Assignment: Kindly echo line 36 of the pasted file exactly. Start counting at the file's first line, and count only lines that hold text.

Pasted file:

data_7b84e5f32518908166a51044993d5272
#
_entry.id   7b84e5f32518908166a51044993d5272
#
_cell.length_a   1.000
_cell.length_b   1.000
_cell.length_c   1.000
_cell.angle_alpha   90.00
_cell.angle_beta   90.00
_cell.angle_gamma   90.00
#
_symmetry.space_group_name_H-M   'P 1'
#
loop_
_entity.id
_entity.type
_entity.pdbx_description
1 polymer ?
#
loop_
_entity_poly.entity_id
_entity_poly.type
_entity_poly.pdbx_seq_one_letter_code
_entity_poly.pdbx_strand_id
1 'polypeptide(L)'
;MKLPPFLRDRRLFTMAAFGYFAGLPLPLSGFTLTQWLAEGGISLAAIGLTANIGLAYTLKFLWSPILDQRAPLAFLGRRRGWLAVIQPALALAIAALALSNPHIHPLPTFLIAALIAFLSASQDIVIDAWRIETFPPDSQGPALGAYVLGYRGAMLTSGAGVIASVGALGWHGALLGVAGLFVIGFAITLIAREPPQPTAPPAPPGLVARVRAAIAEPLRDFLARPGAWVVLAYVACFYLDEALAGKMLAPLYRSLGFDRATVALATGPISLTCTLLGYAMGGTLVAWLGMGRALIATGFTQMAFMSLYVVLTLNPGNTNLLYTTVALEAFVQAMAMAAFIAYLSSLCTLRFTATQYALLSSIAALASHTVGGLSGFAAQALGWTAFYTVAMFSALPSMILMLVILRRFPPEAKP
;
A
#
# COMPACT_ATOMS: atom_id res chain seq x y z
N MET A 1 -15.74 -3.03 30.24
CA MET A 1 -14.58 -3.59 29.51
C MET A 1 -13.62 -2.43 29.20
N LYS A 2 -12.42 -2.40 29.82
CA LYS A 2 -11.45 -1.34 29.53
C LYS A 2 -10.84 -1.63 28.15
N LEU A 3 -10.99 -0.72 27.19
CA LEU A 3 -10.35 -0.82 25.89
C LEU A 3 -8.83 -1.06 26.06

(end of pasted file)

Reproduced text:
C LYS A 2 -10.84 -1.63 28.15